Perhaps he will be the mayor who will go down in Lake Wales history as the one who applauded others, frequently.
Mayor Gene Fultz, in his State of the City address at the Lake Wales Chamber of Commerce Luncheon, held Friday at First Baptist Church, thanked elected officials, city staff, commissioners, the city manager, the chief of police and the building official, asking for a “well-deserved round of applause for their dedication and the professionalism they bring to the job.”
Then he turned his attention to what he says has been a lot of “positive changes” in Lake Wales over the past year.
He said he was thankful for the honor of being elected as the first “citywide mayor,” since a city charter change approved by Lake Wales voters in 2012, the mayor is now elected by the whole city instead of being chosen from among the commission members.
“The mayor was also assigned new duties including presenting the State of the City address, and to take a leadership role in promoting the overall quality of life, economic development, and other areas important to the progress and well-being of the community,” he said.
Regarding economic development, he noted that last spring, the city of Lake Wales struck a partnership with the Lake Wales Chamber to create an Economic Development Council, and Jim Bell was hired as its director in June.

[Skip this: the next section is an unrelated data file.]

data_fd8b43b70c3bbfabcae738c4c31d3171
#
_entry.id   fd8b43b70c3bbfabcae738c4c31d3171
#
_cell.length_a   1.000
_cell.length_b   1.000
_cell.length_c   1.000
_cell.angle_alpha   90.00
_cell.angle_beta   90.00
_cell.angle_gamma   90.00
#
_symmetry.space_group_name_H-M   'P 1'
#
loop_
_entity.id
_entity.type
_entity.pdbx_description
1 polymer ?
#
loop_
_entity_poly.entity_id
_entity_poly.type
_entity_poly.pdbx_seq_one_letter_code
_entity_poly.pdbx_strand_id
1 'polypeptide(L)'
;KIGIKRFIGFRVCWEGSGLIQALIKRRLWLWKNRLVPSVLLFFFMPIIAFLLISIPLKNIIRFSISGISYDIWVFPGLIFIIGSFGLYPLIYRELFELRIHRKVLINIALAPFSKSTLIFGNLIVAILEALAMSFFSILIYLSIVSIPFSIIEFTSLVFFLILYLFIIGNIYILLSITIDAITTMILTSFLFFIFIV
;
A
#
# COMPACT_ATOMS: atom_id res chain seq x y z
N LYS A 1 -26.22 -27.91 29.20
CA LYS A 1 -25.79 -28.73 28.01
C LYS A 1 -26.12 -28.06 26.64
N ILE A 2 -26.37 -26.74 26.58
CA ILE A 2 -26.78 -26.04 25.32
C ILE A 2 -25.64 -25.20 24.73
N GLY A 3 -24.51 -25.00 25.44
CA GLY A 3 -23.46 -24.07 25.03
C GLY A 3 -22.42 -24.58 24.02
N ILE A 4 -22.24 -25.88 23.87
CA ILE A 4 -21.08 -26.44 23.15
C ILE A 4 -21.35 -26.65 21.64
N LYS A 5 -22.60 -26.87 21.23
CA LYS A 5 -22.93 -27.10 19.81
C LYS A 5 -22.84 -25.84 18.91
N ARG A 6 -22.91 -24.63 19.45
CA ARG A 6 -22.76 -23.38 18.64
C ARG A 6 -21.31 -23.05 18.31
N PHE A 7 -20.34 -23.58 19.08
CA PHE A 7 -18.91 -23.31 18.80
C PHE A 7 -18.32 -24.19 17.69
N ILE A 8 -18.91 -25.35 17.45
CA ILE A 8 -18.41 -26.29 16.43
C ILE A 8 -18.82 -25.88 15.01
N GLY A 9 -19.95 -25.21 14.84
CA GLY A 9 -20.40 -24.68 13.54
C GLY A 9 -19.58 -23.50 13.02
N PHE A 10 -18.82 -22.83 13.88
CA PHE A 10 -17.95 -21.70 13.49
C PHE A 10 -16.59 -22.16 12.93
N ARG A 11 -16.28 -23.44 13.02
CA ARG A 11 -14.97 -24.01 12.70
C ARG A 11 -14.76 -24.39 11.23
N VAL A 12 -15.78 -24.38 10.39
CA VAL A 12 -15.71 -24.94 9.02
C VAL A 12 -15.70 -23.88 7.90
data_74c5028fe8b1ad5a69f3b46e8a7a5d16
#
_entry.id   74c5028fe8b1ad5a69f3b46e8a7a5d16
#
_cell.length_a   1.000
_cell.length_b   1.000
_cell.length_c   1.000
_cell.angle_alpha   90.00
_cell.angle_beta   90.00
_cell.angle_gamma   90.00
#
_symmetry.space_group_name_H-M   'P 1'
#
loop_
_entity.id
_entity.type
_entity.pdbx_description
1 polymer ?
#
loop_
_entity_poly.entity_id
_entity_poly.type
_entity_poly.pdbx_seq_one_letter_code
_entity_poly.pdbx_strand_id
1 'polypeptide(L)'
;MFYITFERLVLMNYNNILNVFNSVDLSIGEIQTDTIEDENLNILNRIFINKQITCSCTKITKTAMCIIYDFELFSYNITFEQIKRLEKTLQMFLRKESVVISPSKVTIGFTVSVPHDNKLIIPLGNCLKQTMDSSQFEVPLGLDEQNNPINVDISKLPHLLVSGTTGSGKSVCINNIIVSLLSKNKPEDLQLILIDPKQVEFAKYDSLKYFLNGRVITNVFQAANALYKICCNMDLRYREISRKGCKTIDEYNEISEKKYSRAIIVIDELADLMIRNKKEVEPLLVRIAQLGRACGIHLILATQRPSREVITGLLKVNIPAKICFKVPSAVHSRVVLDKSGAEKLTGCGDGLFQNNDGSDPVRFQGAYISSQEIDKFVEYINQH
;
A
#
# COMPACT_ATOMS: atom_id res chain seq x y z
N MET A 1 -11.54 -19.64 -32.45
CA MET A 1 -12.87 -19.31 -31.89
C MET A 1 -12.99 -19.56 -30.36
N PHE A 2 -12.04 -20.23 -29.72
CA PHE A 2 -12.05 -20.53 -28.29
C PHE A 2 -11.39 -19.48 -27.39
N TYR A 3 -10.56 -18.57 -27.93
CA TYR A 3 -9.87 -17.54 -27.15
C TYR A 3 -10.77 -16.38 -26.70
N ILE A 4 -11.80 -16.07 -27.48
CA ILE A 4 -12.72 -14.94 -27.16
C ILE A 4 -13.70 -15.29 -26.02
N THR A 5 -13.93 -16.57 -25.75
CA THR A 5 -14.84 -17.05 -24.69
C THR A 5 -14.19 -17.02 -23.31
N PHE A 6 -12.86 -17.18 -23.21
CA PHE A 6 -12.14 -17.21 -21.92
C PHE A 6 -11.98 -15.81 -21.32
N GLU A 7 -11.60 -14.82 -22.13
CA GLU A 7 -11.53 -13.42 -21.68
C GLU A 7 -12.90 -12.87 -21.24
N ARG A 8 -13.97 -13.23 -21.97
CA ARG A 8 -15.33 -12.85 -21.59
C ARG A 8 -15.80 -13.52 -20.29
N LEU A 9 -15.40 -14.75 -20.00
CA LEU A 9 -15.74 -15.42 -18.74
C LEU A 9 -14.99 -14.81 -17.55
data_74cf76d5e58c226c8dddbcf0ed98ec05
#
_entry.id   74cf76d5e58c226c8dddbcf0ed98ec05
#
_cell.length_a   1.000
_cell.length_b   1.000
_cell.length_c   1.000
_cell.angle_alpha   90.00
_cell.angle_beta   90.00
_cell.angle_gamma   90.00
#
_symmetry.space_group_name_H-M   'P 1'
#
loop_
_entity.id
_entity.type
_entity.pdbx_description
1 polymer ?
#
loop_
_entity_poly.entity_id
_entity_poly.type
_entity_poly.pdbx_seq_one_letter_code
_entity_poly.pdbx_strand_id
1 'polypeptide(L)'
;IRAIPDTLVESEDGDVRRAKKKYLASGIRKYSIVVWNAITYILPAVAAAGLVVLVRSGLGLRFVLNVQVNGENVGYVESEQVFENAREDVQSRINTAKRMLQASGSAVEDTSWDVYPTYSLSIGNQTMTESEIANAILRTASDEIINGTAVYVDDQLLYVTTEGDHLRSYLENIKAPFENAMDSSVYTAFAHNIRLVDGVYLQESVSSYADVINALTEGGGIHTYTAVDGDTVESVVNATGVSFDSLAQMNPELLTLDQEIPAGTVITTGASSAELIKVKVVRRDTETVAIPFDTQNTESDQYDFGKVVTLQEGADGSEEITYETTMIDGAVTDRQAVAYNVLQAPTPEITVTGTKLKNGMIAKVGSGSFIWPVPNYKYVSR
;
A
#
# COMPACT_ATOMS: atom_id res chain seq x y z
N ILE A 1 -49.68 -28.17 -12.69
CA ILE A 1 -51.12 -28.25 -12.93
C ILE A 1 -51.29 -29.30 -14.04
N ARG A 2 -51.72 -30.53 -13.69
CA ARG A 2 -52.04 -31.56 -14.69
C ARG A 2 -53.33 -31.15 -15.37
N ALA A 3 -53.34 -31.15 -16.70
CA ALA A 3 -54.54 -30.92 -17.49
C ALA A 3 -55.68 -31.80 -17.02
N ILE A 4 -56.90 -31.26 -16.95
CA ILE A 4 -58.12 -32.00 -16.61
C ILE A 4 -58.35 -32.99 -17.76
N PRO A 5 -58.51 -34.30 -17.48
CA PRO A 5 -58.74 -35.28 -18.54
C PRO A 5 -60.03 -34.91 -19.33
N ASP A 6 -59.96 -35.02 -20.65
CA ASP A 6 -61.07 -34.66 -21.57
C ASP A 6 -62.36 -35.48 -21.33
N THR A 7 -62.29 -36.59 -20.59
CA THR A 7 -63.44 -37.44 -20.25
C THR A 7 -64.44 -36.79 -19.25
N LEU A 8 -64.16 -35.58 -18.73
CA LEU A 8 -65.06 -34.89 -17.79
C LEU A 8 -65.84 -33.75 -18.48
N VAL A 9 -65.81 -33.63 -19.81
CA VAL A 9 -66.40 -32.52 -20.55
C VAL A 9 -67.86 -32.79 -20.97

Bell, effective March 31, has tendered his resignation, however.
Development has since created an inventory of available commercial properties, Fultz noted, “to aid in promoting sites for commercial and individual development.”
The mayor noted some entryway areas and other eyesores have been cleaned up and relationships established with county level officials to bring attention to Lake Wales. There has been some commercial growth along U.S. 27. Several new businesses went into Shoppes on the Ridge on U.S. 27. Eye Specialists constructed a new building, and Dunkin Donuts, Anytime Fitness, Subway, Aspen Dental, and Jahna Chiropractic Clinic now occupy formerly vacant spaces. The Mahalak Family acquired ownership of the new Lake Wales Dodge Dealership on Hwy. 27.”
Fultz noted that additional applications have been made for development of vacant commercial property along U.S. 27, “which testifies to the rebound of economic growth in this area of Lake Wales.”
The mayor says there are plans for new residential growth along Chalet Suzanne Road coming in 2014. Of these, he notes that Leoma’s Landing plans to build 300 single-family houses. “Across from Eagle Ridge Mall, Equinox Group proposes 240 apartments,” he adds.
In August, a new fire station was added on Chalet Suzanne Road, which is to be completed, the city hopes, in March this year.
But there are some concerns, citywide, and that would be the downtown area.
Historic Downtown Lake Wales has been in need for some time.